Sunday, December 17, 2006

Hopeful Anticipation

The RTA Act directs the RTA to adopt an annual budget that meets the following criteria:

The budget shall show a balance between anticipated revenues from all sources and anticipated expenses including funding of operating deficits or the discharge of encumbrances incurred in prior periods and payment of principal and interest when due, and shall show cash balances sufficient to pay with reasonable promptness all obligations and expenses as incurred.

70 ILCS 3615/4.01(b).

As the Chicago Tribune reports, however, the RTA Board has adopted a budget with a "a $226 million shortfall that officials hope state lawmakers will address early next year." (The 2007 RTA budget can be accessed here.)

I guess a hoped-for State bailout much larger than the State bailouts of the past two years can technically count as "anticipated revenue" within the meaning of the RTA Act. Nonetheless, I suspect the drafters of the RTA Act had something else in mind, namely, a budget built upon known revenues as opposed to revenue completely subject to the vagaries of Springfield politics for which there is no recent precedent.

Perhaps it would have been reasonable for the RTA to have anticipated receipt of a State bailout in the range of what the State provided in past two years, about $54 million each year. To assume that a bailout over four times as large as past two bailouts will be forthcoming substitutes wishes for reasonable anticipation.

The RTA's failure to confront the financial problems of the service boards in a comprehensive and forthright manner in past years is to blame for this budgeting stratagem. For years the RTA insisted that the financial challenges facing the CTA and Pace could be dealt with within the framework of the current legal and institutional arrangements. How wrong it was.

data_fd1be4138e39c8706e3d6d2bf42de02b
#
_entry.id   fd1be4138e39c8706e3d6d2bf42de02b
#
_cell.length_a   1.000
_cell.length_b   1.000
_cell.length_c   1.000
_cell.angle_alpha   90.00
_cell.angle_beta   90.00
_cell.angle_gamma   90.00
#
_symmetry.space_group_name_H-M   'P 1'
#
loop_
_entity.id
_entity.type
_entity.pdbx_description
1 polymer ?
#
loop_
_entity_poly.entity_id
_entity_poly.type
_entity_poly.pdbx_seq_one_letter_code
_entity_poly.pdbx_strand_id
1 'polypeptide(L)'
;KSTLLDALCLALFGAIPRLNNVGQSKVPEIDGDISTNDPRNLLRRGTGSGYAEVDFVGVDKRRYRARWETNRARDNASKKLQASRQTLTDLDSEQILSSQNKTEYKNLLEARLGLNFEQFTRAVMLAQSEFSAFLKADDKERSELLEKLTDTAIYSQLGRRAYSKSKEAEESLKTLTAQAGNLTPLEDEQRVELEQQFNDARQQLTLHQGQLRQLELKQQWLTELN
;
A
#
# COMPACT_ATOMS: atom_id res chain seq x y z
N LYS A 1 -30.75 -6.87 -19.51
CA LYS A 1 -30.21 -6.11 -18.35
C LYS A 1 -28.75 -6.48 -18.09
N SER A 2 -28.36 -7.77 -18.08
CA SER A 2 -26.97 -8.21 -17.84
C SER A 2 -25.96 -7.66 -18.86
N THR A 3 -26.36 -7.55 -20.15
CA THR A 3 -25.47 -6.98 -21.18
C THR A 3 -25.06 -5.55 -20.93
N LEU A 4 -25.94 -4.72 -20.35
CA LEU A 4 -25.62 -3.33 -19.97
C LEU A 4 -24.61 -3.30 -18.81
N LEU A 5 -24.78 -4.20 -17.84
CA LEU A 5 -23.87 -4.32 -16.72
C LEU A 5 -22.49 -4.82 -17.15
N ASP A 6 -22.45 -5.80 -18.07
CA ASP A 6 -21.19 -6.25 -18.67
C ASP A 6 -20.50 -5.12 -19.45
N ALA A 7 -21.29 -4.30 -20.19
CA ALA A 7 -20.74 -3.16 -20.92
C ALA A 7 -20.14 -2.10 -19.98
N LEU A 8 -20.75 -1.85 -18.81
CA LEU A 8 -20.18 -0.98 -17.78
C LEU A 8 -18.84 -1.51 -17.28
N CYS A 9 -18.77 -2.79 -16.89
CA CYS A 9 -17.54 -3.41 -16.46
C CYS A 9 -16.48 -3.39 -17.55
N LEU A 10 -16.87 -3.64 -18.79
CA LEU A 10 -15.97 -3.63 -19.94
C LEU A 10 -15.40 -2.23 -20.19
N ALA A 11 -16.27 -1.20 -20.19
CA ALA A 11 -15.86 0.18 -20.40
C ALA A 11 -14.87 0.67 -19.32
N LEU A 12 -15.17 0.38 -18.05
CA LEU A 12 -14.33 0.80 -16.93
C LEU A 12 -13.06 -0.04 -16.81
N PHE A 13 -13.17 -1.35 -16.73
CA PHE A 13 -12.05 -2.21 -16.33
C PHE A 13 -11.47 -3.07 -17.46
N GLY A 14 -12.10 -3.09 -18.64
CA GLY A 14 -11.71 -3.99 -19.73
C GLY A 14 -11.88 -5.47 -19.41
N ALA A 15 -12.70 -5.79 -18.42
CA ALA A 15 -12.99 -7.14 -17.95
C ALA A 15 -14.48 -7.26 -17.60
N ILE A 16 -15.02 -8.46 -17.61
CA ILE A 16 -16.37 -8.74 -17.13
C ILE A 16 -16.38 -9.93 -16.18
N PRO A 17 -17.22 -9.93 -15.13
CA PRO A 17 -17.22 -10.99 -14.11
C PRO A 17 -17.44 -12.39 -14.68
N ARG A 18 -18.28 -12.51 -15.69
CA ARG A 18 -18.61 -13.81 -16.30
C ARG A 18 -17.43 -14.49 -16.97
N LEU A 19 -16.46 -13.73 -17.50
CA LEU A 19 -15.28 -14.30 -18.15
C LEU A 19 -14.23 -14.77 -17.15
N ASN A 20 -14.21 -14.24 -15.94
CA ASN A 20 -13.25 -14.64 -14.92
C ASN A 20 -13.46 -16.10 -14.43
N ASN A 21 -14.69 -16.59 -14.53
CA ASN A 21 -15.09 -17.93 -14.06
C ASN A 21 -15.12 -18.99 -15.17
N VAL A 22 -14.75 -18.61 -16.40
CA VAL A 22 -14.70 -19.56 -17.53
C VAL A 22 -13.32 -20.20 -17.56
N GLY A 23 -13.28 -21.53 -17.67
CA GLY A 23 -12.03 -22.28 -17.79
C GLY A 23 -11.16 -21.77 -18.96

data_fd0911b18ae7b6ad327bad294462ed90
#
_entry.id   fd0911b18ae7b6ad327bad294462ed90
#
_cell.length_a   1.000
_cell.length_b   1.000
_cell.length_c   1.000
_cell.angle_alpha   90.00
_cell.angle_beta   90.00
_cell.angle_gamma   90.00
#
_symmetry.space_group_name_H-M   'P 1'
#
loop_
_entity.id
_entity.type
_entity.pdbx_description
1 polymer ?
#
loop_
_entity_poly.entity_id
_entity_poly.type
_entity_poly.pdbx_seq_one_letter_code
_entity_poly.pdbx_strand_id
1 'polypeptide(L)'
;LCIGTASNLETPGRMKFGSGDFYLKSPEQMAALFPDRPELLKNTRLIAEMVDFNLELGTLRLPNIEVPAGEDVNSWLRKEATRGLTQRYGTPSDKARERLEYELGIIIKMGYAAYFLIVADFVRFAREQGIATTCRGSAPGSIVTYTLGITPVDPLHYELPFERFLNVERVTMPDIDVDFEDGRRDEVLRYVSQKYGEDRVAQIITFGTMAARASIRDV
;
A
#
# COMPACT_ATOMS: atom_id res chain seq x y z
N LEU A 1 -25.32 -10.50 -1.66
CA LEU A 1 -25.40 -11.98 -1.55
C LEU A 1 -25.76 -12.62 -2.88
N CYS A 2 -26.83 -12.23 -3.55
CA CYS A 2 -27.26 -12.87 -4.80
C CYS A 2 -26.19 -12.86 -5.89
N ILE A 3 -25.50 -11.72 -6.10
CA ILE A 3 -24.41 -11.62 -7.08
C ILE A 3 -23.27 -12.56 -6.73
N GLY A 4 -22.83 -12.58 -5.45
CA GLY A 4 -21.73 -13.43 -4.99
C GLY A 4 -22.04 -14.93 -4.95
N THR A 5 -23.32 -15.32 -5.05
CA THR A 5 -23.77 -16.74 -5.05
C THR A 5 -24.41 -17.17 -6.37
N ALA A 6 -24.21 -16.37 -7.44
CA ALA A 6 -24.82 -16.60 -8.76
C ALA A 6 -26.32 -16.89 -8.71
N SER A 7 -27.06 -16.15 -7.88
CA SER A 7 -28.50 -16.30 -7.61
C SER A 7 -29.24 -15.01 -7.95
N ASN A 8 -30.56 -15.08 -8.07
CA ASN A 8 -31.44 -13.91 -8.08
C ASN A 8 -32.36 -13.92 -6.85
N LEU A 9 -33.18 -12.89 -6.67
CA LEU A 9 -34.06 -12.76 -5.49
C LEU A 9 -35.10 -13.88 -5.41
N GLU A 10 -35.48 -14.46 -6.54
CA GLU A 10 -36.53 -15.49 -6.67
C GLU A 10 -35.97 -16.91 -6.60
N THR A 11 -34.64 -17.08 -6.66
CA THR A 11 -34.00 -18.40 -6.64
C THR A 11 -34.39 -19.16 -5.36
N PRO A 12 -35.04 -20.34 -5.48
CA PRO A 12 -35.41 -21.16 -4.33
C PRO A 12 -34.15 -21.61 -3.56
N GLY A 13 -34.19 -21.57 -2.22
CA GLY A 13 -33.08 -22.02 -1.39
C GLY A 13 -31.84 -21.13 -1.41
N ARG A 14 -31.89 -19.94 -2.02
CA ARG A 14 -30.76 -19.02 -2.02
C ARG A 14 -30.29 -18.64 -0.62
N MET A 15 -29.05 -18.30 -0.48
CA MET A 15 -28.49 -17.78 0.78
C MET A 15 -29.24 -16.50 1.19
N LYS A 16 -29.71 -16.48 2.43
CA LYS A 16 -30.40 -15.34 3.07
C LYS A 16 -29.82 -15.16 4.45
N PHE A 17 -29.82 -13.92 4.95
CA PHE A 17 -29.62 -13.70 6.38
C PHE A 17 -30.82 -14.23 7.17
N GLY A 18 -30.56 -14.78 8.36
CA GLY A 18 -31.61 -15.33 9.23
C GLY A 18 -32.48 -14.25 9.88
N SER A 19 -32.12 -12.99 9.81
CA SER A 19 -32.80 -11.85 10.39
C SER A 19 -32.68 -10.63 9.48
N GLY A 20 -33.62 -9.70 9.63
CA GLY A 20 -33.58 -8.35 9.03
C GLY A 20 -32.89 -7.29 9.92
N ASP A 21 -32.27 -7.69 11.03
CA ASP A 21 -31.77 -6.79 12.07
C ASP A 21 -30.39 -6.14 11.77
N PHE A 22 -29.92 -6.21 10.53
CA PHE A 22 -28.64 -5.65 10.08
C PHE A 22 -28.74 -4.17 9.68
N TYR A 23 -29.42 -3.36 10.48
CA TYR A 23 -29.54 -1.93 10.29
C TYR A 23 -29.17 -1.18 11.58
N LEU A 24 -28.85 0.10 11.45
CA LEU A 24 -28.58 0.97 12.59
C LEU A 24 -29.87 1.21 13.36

The RTA's strategy presumably was to put off the day of reckoning for Metra--which appears to be the favored service board in terms of both operating and capital funding--and the collar counties, whose RTA sales tax rate is only one-fourth of the rate in Cook County. Now that control of the State legislature is squarely in the hands of the Democrats, this strategy may backfire big time.

The RTA's failure to seek a solution to the transit funding issue will put a particular strain on riders and the system if the State does not come through with all of the money the RTA and its Moving Beyond Congestion allies seek. That is because the RTA and the service boards will wait until the end of the legislative session to implement whatever service cuts and/or fare increases that are necessary to respond to any shortfall in the State bailout. These adverse consequences thus will be concentrated in the second half of the year as the RTA and the service boards scramble to meet their balanced budget and farebox recovery ratio requirements.

While haste makes waste, the RTA's ostrich-like response over the past five years or so to the financial problems facing the region's public transit system will impose its own costs.

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